Commentary: Following an unsuccessful attempt at torpedoing international cooperation in the High North, the USA is back on track in the Arctic Council. Not even the Russian foreign minister’s repeated insistence on bringing security issues onto the Council’s table could stifle a rather euphoric summit in Reykjavik, Iceland on Thursday.
In Norway, the international significance of the Arctic policy has gradually been pushed into the background to the benefit of a more domestic policy approach to the issue. The most concrete expression of such a shift is the fact that shaping the policy went from being owned by the Ministry of Foreign Affairs to being shared between the MFA and the Ministry of Local Government and Modernization, as evident in the recent whitepaper on the High North presented in November last year.
Our own expectations
Our own expectations to the content of the Arctic policy have also contributed to such a shift. In the four-year perspective of politics – the time between parliamentary elections – most political initiatives are judged by the money that accompanies them.
There are both good and bad reasons for such a gradual expansion, or dilution, if you prefer, of the term.
The good arguments are about how Norwegian foreign and security politics in the Arctic rely on a robust population. On the other hand, strengthening the domestic policy dimension makes the Arctic policy less precise and more like any other political initiative or strategy, and through that also harder to legitimize through purely strategic arguments.
A rather euphoric summit at the Arctic Council
This dual book-keeping, necessary as it may be, was also expressed during the Arctic Council summit in Reykjavik this week. Clearest, and perhaps most unexpected, from US Secretary of State Antony Blinken.
“The Arctic is not just a strategic region. It is our home”, Blinken reminded his seven other Arctic counterparts.
Rather sensational, as quite few Americans would recognize such a description. Their relationship to Alaska, which makes the USA an Arctic state, is almost non-existent. Even more thought-provoking as Blinken in stating this assumes a position when it comes to the Arctic Council that is directly opposite to his Trumpian predecessor Mike Pompeo. In the world of Pompeo, the Arctic was all about security politics, in addition to a planned looting of resources in the Arctic.
But if there from a Norwegian perspective has been an expansion of the term “High North”, the Norwegian version nevertheless still rests on the strategic dimension. In 2005, the then-Stoltenberg government used the phrase “Norway’s most important strategic initiative area in the coming years”.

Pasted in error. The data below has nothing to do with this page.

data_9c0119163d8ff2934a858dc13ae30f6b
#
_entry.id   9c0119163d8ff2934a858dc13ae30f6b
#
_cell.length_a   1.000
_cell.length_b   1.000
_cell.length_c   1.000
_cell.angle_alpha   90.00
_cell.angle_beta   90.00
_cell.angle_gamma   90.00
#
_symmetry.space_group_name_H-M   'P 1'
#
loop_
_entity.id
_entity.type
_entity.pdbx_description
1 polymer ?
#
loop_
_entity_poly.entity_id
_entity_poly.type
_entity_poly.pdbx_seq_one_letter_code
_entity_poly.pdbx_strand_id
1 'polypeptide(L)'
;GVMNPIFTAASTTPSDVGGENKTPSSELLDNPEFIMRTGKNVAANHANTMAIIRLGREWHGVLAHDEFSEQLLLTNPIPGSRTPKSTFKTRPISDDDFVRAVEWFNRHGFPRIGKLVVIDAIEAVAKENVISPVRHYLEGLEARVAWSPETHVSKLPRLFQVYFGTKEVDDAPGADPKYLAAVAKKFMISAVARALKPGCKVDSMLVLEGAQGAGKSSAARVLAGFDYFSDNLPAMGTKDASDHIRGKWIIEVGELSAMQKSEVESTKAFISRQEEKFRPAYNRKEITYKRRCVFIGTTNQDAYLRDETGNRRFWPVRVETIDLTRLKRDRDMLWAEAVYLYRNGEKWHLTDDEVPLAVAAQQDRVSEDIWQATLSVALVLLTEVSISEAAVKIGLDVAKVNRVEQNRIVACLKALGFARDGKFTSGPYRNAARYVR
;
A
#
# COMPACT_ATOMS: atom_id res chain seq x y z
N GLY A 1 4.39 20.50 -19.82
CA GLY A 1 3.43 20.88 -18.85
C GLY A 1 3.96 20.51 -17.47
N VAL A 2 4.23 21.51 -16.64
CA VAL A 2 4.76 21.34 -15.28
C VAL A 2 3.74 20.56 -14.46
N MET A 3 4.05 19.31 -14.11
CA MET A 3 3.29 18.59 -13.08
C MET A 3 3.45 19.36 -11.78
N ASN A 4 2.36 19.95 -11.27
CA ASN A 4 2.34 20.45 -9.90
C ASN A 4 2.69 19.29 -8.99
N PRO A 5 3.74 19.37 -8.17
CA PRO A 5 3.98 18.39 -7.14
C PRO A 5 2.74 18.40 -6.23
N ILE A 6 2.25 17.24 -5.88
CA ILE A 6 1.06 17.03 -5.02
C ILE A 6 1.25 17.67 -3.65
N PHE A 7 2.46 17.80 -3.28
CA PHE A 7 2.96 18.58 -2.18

The Solberg government’s whitepaper on the High North from last year reads: “The Government has defined the High North as Norway’s most important strategic area of responsibility.”
These phrases are 16 years apart, yet the main message is the same.
If I am to judge by the media attention following the Arctic Council summit in Iceland, and the Corona situation made allowed very few journalists to be present, the meeting was primarily about the Russian foreign minister’s desire to bring security politics onto the table at the Arctic Council. Sergey Lavrov was even slightly annoyed as he repeatedly had to answer similar questions about this.
I am not quite sure what Lavrov’s real message was; whether he actually wants to bring security politics issues in to the Arctic Council, or whether he wants to use the Russian chairmanship of the Arctic Council for the next two years to also take security policy initiatives outside the framework of the Arctic Council.
In both cases, he will face opposition from the other Arctic states. There is no way of bringing security politics to the Arctic Council table, and it is clearly not an option for Norway and the USA to allow military high-lever leaders meet with their Russian counterparts, as suggested by Lavrov.
Wanting more dialogue is less of a problem
The disagreement about the latter runs deep in the Norwegian armed forces. Many have been open to such dialogues, yet have also wisely stated that this is a political decision they will not interfere with.
Military arms race
Lavrov’s initiative, which was well known beforehand, will nevertheless not cause any problems for cooperation in the Arctic Council. Wanting more dialogue, in keeping with Russia’s strategic interest, is less of a problem than for instance the USA’s attempt at sabotaging dialogue about climate issues at the previous AC Ministerial Meeting two years ago.
Because as seven Arctic foreign ministers promised their Russian colleague peaceful and constructive cooperation during the Russian chairmanship, the militarization of the Arctic increases.
Norway is part of this military arms race too.
Which is why the USA’s reminder that the Arctic is a home, not just a strategic region is worth noting for future Arctic cooperation.
This commentary was originally published in Norwegian and has been translated by HNN's Elisabeth Bergquist.